Auto plants across the South are hitting a wall with COVID vaccination rates among their workers. And heightened demand for cars has their assembly lines running full tilt. They’re eager to prevent any COVID-related downtime, but unsure how hard to push.
Vaccinations have slowed so much at General Motors’ manufacturing site in Spring Hill that plant manager Jeff Lamarche doesn’t feel good about asking the Maury County health department back out for a third round.
“They weren’t wanting to do it for onesy, twosies,” he says. “They were looking for a bigger event.”
Lamarche says the last time they came out, it was pretty slow, even though fewer than half of employees tell him they’ve been vaccinated on company surveys.
“The further you push it, you’re just not getting any more response rate. It’s maxed out. What do you do?” he asks. “You move on and say, ‘We’re all responsible adults.’”
GM has resisted turning to financial incentives, though at least one other automaker has gone that route. Toyota is offering every worker a $100 bonus when they send in a picture of their vaccination card.
Emily Lauder leads the effort across Toyota’s American plants.
“That’s how we’re tracking the percentages of folks that are vaccinated site by site,” she says.
The rates range from around 30% at the high end to less than 15% where Lauder is based, Toyota’s Mississippi plant. She says the rate of workers taking the vaccine mirrors that of the state they’re in — higher in Kentucky, much lower in Mississippi, for example.
With car sales humming, it’s not a question of whether the company could afford up the ante on the incentives. They’ve contemplated giving away cars, like a plantwide sweepstakes. But they’re torn.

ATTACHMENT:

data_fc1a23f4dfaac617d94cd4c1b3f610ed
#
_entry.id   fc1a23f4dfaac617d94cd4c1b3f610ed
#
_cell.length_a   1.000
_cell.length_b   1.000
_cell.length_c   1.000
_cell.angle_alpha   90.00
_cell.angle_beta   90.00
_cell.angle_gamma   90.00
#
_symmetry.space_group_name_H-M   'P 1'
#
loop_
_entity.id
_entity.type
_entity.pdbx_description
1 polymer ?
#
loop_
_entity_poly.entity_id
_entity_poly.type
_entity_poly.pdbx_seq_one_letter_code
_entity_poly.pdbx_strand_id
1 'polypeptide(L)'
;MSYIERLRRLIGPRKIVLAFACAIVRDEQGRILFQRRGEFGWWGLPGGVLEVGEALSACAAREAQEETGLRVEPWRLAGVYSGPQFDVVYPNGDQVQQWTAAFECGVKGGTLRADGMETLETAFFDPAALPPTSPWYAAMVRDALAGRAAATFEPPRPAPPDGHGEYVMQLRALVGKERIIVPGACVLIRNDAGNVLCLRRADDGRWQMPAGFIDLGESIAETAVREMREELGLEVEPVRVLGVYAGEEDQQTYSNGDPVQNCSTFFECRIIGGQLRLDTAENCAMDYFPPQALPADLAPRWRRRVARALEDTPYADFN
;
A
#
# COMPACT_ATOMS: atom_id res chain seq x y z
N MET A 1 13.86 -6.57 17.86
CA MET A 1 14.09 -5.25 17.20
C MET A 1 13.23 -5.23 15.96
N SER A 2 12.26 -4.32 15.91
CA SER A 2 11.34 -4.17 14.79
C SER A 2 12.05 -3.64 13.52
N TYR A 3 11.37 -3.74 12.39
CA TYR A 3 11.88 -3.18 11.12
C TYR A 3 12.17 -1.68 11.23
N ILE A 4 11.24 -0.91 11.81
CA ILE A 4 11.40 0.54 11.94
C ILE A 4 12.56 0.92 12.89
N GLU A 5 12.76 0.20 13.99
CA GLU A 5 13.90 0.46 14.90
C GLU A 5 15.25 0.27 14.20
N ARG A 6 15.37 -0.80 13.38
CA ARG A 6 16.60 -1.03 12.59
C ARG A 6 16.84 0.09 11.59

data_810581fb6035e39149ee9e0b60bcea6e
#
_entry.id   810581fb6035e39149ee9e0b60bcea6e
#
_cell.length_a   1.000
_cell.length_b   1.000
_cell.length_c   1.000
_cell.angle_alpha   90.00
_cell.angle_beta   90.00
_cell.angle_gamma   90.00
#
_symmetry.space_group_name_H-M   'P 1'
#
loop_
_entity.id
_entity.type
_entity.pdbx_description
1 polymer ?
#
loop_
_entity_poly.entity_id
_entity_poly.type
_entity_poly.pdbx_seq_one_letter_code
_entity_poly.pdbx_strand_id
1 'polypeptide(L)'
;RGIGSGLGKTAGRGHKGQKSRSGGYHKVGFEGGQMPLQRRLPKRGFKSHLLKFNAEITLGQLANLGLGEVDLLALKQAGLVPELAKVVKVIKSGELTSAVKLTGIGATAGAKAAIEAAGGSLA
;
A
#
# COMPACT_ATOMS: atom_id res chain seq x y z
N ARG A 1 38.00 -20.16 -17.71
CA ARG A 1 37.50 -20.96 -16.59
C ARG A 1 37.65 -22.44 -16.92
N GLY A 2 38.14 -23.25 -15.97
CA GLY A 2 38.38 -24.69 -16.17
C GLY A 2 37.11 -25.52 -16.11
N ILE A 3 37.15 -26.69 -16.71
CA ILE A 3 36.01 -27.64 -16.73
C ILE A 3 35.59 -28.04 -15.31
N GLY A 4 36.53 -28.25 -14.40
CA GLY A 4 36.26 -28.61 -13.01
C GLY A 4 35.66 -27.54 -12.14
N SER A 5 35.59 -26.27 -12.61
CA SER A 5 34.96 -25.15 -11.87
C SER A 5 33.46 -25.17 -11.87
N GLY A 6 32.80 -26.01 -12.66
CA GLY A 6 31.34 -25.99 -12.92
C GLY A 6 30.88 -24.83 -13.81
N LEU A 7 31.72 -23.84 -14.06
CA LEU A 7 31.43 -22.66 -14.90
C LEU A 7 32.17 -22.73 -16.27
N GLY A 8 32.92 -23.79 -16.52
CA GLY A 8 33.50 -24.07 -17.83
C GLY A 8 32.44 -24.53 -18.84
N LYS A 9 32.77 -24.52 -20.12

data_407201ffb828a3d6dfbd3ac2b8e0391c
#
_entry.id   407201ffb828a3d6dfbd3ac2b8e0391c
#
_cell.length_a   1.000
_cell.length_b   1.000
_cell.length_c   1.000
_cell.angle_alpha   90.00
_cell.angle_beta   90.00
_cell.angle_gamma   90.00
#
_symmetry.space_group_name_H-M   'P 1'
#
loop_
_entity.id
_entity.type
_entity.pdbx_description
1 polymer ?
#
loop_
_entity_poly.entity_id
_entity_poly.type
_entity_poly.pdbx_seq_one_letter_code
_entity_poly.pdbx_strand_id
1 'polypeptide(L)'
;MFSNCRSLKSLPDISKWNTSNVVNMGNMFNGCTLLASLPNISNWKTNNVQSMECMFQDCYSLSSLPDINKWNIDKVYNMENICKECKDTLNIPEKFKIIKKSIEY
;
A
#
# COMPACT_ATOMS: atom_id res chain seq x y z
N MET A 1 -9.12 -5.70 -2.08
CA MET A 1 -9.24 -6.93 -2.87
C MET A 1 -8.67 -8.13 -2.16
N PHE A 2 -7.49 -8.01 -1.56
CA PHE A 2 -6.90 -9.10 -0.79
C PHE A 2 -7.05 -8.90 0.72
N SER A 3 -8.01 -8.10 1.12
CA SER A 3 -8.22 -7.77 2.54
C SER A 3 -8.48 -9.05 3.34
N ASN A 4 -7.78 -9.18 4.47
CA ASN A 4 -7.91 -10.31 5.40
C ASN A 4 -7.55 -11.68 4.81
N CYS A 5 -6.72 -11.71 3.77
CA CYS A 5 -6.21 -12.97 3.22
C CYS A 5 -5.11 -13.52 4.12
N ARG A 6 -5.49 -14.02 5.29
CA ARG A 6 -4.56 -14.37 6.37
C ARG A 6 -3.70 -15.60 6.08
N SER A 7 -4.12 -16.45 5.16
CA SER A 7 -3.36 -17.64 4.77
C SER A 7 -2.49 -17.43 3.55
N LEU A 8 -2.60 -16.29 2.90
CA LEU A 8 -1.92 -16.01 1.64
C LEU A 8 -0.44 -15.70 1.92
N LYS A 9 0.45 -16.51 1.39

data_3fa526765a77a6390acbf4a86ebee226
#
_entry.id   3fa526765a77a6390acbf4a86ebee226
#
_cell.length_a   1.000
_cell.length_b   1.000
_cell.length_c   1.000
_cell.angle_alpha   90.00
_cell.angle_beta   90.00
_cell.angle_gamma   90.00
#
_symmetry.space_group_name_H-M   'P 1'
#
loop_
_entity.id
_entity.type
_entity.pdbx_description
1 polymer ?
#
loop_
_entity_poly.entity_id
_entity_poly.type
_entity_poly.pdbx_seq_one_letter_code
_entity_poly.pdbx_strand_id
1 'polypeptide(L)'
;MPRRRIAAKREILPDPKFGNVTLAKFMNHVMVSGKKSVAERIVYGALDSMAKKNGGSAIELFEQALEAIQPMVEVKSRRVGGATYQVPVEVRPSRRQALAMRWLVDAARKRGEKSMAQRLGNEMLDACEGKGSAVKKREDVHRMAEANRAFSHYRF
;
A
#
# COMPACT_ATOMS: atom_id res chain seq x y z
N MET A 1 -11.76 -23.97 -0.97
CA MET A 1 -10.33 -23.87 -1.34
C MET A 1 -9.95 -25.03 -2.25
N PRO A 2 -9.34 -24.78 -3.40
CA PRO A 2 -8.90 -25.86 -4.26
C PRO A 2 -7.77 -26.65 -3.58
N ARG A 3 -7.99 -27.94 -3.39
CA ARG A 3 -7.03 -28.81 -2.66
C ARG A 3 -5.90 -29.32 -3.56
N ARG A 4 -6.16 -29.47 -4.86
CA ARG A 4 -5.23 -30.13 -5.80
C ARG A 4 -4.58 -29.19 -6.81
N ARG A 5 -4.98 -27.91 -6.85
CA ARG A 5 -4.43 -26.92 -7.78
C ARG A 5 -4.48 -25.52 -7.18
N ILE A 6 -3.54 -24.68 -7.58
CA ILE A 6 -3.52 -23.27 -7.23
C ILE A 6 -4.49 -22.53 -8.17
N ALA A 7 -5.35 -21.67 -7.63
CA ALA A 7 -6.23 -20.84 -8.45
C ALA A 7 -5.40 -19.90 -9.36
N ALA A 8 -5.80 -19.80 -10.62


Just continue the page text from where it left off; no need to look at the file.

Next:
“Some of the other incentives we’ve considered, we’re still struggling with how far to go,” Lauder says.
Plus, there’s employee morale to consider — which is a big deal at a car plant with thousands of workers.
“You go and offer an incentive to someone who has not [had the vaccine yet], and then the people who already got it say, ‘Well, what about me?’” says Robert Burns, who leads human resources for Hyundai’s plant in Montgomery, Ala.
While the Hyundai plant hasn’t sweetened the pot for its 3,000 workers, it has tried to make it easy to get the shot in a partnership with a local health system. It’s tried to convince workers of the perks of losing masks, being able to sit together at lunch and no more prepackaged food in the cafeteria.
“There’s things we do that we’d like to get back to some degree of normal, and that’s the rationale for it,” Burns says.
It’s working for Hyundai, with better than half of employees immunized. And last month, Burns says the plant had just one positive COVID case.